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Nov 25, 2014

What the government isn’t telling you about federal transfers

November 25, 2014

Too many federal transfer programs fail basic tests of transparency, efficiency, and fairness. When it comes to deciding how to allocate billions in federal funding, it makes sense that decisions would be based on specific common-sense principles, like population or need.

But when you look at transfers across the country, and the decision-making underpinning them, there are a substantial number of big transfers – for infrastructure, social and affordable housing, and job training, for instance – where decisions about how funding is distributed among the provinces lacks a clear or sensible rationale.

About two-thirds of Canada’s federal budget does not pay for public services delivered directly by the federal government. Instead, that money is redistributed throughout the country in the form of transfer payments to provinces, local governments, organizations, and individuals.

Because they are such a large share of the federal budget, these transfer payments have a significant impact on regions. If we get the redistribution wrong, it can have far reaching effects.


As a July 2014 Mowat report pointed out, a substantial portion of the $163 billion in annual federal transfers to provinces, municipalities, people and organizations is not being allocated based on clear and transparent principles.

table2Each of these, applied properly, has the potential to meet four important tests. Transfers should be:
1. Clear and transparent.
2. Fair to Canadians regardless of where they live.
3. Consistent with the policy objectives of the transfer.
4. Predictable, with the flexibility to adapt to changing circumstances.

When decisions on where to allocate federal funding are not based on principles like fairness or transparency, the results can shortchange Canadians based on where they live. This is often the case in Ontario.

Take for example the federal government’s transfers to provinces and organizations for social and affordable housing. Instead of using a transparent or principled allocation, they are distorted by a series of historical legacies with no rationale provided to the public. Looking at the total of these transfers, Ontario received $84 million less in 2011-12 than it would have based on its share of the population (equal per capita) or $156 million less than it would have based on its share of Canadians in Core Housing Need (equal per client).


And in the case of infrastructure, Ontario will get $1 billion less over the next 10 years from the Building Canada Plan than it would if these investments were distributed on an equal per capita basis.


This is because the federal government carved out one-third of the funding as “base funding,” distributing the same amount to each jurisdiction, providing Ontario and PEI with the same investment. There is no rationale for this.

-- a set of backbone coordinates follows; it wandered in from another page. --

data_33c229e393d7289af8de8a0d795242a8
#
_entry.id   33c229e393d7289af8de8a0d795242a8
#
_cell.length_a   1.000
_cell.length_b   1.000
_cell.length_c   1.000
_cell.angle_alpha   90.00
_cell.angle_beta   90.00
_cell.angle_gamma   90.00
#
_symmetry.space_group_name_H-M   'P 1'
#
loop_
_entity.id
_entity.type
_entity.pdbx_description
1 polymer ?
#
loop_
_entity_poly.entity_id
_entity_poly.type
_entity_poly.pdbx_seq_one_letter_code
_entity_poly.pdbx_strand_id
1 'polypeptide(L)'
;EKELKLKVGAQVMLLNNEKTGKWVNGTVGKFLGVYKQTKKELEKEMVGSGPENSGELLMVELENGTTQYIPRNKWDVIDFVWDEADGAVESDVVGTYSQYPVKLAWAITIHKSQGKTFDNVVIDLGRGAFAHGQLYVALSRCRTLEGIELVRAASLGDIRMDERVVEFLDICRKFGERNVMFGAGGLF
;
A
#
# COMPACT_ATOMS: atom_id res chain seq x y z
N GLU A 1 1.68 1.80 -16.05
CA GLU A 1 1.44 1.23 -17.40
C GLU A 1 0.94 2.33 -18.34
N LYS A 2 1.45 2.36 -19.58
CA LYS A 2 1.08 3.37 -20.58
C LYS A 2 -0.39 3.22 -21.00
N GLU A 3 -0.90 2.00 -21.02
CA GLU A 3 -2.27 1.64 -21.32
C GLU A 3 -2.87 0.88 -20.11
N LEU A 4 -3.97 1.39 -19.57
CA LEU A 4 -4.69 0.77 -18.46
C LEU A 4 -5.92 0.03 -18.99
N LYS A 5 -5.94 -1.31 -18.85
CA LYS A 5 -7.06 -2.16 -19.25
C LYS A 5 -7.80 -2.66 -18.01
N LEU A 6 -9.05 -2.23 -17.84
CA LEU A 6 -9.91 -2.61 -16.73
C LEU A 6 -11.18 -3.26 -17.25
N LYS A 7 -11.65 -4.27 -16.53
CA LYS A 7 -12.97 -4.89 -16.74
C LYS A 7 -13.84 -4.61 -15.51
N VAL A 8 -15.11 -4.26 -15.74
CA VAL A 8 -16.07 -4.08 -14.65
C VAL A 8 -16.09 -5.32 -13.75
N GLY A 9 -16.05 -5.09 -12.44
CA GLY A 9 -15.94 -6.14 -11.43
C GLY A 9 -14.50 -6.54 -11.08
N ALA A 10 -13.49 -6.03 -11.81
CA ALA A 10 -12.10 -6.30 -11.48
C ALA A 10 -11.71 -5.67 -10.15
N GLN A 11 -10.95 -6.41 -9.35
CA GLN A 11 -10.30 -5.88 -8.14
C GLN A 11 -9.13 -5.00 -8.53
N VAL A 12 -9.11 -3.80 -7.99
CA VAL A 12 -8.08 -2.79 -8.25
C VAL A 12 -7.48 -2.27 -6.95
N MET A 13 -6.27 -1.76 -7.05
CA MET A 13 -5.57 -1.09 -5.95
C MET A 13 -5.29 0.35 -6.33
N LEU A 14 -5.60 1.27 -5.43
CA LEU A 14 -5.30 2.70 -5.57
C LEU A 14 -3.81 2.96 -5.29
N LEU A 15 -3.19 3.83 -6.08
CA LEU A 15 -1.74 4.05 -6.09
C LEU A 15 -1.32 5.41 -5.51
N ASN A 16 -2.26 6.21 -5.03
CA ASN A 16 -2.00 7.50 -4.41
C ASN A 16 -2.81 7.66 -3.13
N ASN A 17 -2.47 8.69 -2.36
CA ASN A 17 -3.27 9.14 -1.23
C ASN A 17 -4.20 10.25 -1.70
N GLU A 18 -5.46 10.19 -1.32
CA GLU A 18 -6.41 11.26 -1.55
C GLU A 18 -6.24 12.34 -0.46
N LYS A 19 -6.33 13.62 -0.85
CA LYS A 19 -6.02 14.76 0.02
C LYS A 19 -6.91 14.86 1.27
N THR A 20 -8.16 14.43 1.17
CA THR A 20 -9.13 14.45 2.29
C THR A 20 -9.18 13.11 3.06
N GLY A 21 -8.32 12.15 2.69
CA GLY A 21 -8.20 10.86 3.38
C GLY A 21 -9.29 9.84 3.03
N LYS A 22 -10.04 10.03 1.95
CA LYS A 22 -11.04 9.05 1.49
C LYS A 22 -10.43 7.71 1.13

Even transfers that appear to be on an equal per client approach, like immigrant settlement funding, reveal unexplained differences upon closer examination.

Federal transfers for immigrant settlement are distributed to provinces according to a Settlement Funding Formula, which is described as an equal amount per immigrant. Even leaving aside Quebec, (which is subject to a more generous arrangement agreed to decades ago), we still see unexplained differences that don’t seem to line up with the principles of the program. Ontario receives $500 less per immigrant than Newfoundland and Labrador. Saskatchewan receives one third less per immigrant than Ontario or British Columbia.

These funds pay for immigrant settlement services like bridge training, usually delivered by non-profits in the community. The move to end bilateral arrangements with BC, Manitoba and Ontario over the last 5 years was supposed to put provinces on equal footing. Instead there is still a significant difference in what each province receives on a per immigrant basis, which means different access to services in different parts of the country.

Why Should You Care?
When federal transfers are distributed in a way that is opaque or unprincipled, there are real life consequences for public services and public finances. For instance, lower per-immigrant federal transfers for immigrant settlement services in Manitoba could mean fewer programs that help newcomers successfully establish themselves. Lower infrastructure funding for Ontario means worsening gridlock in the GTHA, a drag on the productivity of Canada’s largest city. Skewed funding for training makes it harder for some unemployed people to upgrade their skills, depending on where they live in the country.

While all Canadians have an interest in fair allocations, the distortions hit Ontario particularly hard. They are a big driver of the $9 billion gap between what Ontarians contribute to the federal government and what the federal government returns to the province.

Regardless of where you live in Canada, it is in your interest to see public funds handled in a way that’s consistent, transparent and fair. In many cases, federal transfers meet these tests but too many still fail. Transfer payments are a very large part of the federal budget and they have an important impact on every citizen. Canadians deserve to know why and how the federal government distributes their money.

While all Canadians have an interest in fair allocations, the distortions hit Ontario particularly hard.

Noah Zon


Related research


Slicing the Pie

Two thirds of the federal government’s budget each year are redistributed to provinces and territories, organizations and people through transfer payments.
View this paper


Cheques and Balances

This Mowat Note looks at how regional redistribution works in Canada through the federal government.
View this paper

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